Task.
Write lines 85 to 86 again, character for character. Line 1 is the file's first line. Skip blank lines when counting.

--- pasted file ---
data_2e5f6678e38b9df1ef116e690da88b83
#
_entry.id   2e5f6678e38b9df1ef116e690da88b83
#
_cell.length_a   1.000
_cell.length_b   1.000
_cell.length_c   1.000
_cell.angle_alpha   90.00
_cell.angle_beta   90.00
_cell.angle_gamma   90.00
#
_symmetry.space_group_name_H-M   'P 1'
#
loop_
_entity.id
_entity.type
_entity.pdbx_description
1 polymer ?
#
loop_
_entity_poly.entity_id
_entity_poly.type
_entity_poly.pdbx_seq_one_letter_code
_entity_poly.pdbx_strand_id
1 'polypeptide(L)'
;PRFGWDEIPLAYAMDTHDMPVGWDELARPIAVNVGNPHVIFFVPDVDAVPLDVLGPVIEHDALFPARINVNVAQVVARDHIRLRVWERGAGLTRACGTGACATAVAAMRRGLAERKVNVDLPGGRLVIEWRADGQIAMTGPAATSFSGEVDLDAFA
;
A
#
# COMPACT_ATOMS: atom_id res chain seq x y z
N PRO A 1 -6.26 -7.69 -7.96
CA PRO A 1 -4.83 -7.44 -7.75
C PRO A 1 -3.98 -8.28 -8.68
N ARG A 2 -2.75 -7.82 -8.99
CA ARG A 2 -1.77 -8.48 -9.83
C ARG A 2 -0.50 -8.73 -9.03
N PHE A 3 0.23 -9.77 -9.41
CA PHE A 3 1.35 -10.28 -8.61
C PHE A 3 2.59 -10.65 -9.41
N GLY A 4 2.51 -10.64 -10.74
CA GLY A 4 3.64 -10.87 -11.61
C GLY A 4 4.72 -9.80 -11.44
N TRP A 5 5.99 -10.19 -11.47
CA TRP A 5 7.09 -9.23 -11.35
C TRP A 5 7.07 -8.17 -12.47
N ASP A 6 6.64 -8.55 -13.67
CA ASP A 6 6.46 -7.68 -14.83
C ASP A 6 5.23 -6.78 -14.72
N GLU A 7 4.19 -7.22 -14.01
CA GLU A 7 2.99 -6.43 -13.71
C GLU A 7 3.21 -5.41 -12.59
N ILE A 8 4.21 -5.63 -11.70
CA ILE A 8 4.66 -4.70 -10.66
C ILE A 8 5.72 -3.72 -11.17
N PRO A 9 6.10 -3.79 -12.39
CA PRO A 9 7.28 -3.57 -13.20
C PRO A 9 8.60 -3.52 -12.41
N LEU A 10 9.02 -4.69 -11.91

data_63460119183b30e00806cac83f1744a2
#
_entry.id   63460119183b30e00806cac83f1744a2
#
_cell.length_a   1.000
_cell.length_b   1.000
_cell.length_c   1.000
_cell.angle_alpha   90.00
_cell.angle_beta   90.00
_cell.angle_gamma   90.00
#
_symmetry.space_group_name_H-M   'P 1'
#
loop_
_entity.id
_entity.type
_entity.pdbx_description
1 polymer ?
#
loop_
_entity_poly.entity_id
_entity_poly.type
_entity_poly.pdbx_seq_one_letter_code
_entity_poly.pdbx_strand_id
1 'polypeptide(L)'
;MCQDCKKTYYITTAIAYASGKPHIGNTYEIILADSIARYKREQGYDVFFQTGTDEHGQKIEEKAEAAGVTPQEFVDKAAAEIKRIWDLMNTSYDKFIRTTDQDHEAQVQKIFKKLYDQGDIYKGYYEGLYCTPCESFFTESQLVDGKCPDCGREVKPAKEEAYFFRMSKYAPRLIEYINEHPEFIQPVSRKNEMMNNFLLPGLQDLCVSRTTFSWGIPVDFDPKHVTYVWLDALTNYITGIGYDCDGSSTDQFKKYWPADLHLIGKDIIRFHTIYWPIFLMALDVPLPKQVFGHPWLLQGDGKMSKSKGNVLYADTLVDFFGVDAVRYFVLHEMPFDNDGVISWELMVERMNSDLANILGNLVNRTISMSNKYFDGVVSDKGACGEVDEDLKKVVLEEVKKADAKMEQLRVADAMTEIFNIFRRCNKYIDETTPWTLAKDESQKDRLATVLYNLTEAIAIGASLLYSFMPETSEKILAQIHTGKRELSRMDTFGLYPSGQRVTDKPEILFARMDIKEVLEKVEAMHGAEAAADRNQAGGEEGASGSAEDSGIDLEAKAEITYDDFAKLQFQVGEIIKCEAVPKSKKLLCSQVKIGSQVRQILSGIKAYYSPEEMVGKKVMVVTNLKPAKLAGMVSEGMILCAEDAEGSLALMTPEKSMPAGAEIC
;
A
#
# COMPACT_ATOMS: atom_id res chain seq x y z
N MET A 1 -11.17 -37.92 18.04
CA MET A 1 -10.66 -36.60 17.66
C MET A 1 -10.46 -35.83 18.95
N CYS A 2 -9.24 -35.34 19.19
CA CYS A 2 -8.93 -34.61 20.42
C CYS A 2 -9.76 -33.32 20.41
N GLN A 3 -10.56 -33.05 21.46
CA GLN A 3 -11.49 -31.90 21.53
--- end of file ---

;
A